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Economics professor breaks down Biden administration's student loan debt plan

Posted at 10:38 PM, Aug 25, 2022

FORT MYERS, Fla. — On Wednesday President Biden announced a plan to forgive federal student loans for current and former students, sparking plenty of reaction.

The Biden student loan debt plan has a threshold for students or for current students who are dependents, depending on family income.

For a student with an income of less than $125,000 or a household of less than $250,000 a year, here is what the plan calls for.

$10,000 in federal student loans to get taken off the balance, for someone who received a loan through a pell grant, $20,000 off of the balance.

The pause on paying back student loans would also be extended through the end of this year, but people are asking about the impact on the economy.

"This stands to be a benefit for a lot of individuals," Economics Professor at FGCU, Victor Claar said.

The white house reports about 45 million people have federal student loan debt, "Most student loan borrowers, if they have loans, they’re primarily through the department of education and not through private borrowers."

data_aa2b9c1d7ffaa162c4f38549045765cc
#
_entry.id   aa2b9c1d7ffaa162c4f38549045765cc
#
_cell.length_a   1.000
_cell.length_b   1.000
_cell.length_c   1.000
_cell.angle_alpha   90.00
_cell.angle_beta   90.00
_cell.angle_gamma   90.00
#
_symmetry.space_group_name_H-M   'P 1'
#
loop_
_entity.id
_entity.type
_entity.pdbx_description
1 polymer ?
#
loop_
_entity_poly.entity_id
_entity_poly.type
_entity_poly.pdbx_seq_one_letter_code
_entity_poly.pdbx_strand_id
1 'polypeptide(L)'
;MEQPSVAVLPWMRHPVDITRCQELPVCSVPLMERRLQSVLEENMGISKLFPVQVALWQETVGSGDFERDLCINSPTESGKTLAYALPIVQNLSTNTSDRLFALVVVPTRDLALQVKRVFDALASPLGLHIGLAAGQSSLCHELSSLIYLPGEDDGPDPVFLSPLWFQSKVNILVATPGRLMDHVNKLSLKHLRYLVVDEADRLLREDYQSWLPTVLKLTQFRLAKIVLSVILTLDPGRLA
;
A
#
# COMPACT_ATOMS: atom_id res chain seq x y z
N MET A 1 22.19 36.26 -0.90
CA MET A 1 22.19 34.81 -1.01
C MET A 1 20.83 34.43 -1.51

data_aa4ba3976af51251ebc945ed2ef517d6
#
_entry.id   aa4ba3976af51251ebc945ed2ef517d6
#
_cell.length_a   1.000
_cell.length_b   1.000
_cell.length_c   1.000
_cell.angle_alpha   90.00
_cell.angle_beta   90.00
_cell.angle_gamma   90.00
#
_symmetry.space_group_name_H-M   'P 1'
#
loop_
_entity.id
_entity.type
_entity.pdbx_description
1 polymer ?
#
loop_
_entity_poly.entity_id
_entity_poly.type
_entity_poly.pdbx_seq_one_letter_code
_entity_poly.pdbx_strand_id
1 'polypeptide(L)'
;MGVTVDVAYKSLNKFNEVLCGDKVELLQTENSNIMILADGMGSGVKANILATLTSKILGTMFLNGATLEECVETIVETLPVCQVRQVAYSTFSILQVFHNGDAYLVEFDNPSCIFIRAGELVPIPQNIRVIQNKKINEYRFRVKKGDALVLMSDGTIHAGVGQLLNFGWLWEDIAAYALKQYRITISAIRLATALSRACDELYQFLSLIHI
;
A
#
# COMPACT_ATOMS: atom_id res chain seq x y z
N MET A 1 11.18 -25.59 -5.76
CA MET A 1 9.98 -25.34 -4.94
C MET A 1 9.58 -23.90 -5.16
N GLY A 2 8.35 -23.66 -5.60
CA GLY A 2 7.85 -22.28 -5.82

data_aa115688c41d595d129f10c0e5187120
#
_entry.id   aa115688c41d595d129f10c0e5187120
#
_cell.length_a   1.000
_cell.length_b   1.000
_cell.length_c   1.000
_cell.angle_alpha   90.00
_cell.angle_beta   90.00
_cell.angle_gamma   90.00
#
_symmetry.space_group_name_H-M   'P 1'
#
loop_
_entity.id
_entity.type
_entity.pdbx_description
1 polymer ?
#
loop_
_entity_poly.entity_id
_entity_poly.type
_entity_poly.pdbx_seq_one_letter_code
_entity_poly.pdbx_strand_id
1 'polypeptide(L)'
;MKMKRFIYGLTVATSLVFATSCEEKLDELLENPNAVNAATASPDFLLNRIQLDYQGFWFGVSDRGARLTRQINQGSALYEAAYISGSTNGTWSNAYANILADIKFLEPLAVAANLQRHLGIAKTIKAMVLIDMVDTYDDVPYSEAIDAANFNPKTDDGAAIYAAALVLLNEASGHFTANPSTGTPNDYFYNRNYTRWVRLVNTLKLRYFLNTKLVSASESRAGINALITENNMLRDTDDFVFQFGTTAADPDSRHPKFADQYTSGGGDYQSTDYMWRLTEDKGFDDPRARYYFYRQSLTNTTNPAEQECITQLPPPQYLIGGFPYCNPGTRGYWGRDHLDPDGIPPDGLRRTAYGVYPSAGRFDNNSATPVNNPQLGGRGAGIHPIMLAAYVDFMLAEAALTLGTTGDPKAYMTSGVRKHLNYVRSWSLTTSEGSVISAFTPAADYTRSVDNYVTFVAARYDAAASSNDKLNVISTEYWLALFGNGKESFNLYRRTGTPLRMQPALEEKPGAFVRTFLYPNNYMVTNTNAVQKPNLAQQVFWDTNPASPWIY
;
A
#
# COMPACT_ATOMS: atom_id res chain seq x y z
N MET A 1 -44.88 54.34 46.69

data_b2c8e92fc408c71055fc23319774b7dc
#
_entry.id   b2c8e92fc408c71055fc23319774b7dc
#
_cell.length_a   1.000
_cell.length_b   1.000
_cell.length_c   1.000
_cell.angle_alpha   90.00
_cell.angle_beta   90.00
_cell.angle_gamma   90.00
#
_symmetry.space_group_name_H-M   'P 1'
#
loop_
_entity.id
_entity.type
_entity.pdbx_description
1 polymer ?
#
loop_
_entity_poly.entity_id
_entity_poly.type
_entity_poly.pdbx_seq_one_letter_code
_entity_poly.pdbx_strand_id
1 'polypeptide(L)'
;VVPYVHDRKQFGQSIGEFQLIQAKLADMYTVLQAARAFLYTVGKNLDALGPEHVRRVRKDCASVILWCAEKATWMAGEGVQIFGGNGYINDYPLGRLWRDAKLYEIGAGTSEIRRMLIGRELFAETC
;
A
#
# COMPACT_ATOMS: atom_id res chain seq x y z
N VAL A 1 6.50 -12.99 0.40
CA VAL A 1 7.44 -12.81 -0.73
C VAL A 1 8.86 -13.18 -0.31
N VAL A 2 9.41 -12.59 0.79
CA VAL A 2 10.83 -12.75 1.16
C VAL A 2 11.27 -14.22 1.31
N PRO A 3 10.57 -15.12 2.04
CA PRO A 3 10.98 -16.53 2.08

Claar adds it might not be more money, directly, but would be less money going out, which could get spent elsewhere, "Student loan borrowers will feel like they have more purchasing power today because they do, then it may drive up the demand for goods and services even higher still, at a time where the demand is really strong."

But, there are still many lingering questions about this, many Republicans are coming out against the president’s plan, saying it is targeted at people who, because of college degrees, should have the financial means to pay it off.

The Department of Education also published a document on Wednesday, pointing to the “Heroes Act”, after the September 11th attacks, which gives the department the authority to “Grant relief from student loan requirements during specific periods” and for “specific purposes," so it might not even need to go from the white house and through congress.

If this plan *does* go through, "Be prepared for a bigger federal budget deficit, rapidly increasing national debt clock, and eventually higher taxes for somebody because you can’t get something for nothing," Claar said.

The plan also allows students with undergraduate loans to cap repayment at 5% of their monthly income.

President Biden says that applications for the program will be coming out no later than the end of this year.